A growing body of evidence suggests that non-symbolic representations of number, which humans share with nonhuman animals, are functionally related to uniquely human mathematical thought. Other research suggesting that numerical and non-numerical magnitudes not only share analog format but also form part of a general magnitude system raises questions about whether the non-symbolic basis of mathematical thinking is unique to numerical magnitude. Here we examined this issue in 5- and 6-year-old children using comparison tasks of non-symbolic number arrays and cumulative area as well as standardized tests of math competence. One set of findings revealed that scores on both magnitude comparison tasks were modulated by ratio, consistent with shared analog format. Moreover, scores on these tasks were moderately correlated, suggesting overlap in the precision of numerical and non-numerical magnitudes, as expected under a general magnitude system. Another set of findings revealed that the precision of both types of magnitude contributed shared and unique variance to the same math measures (e.g. calculation and geometry), after accounting for age and verbal competence. These findings argue against an exclusive role for non-symbolic number in supporting early mathematical understanding. Moreover, they suggest that mathematical understanding may be rooted in a general system of magnitude representation that is not specific to numerical magnitude but that also encompasses non-numerical magnitude.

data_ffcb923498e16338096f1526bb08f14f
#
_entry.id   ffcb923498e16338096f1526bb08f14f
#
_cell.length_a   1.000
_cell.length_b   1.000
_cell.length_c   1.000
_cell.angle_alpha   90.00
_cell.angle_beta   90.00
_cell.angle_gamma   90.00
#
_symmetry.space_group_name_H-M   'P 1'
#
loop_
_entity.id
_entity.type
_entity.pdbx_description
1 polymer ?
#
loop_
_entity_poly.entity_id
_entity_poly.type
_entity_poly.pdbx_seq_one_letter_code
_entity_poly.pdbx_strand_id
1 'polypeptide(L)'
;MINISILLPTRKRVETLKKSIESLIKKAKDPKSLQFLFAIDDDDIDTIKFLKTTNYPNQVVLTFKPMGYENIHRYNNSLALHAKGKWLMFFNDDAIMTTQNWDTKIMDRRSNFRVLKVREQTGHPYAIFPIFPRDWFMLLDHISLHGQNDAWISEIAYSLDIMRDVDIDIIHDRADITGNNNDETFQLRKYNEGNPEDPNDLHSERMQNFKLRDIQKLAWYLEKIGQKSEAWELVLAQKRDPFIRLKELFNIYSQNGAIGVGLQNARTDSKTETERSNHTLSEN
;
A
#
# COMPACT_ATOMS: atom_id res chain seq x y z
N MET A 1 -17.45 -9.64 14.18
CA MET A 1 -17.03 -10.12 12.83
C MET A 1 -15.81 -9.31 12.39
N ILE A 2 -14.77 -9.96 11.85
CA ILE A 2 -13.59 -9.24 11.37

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http://dx.doi.org/10.1111/desc.12418DOI Listing
July 2017

Children and Adults Use Physical Size and Numerical Alliances in Third-Party Judgments of Dominance.

Front Psychol 2015 12;6:2050. Epub 2016 Jan 12.

Department of Psychology, Emory University, Atlanta GA, USA.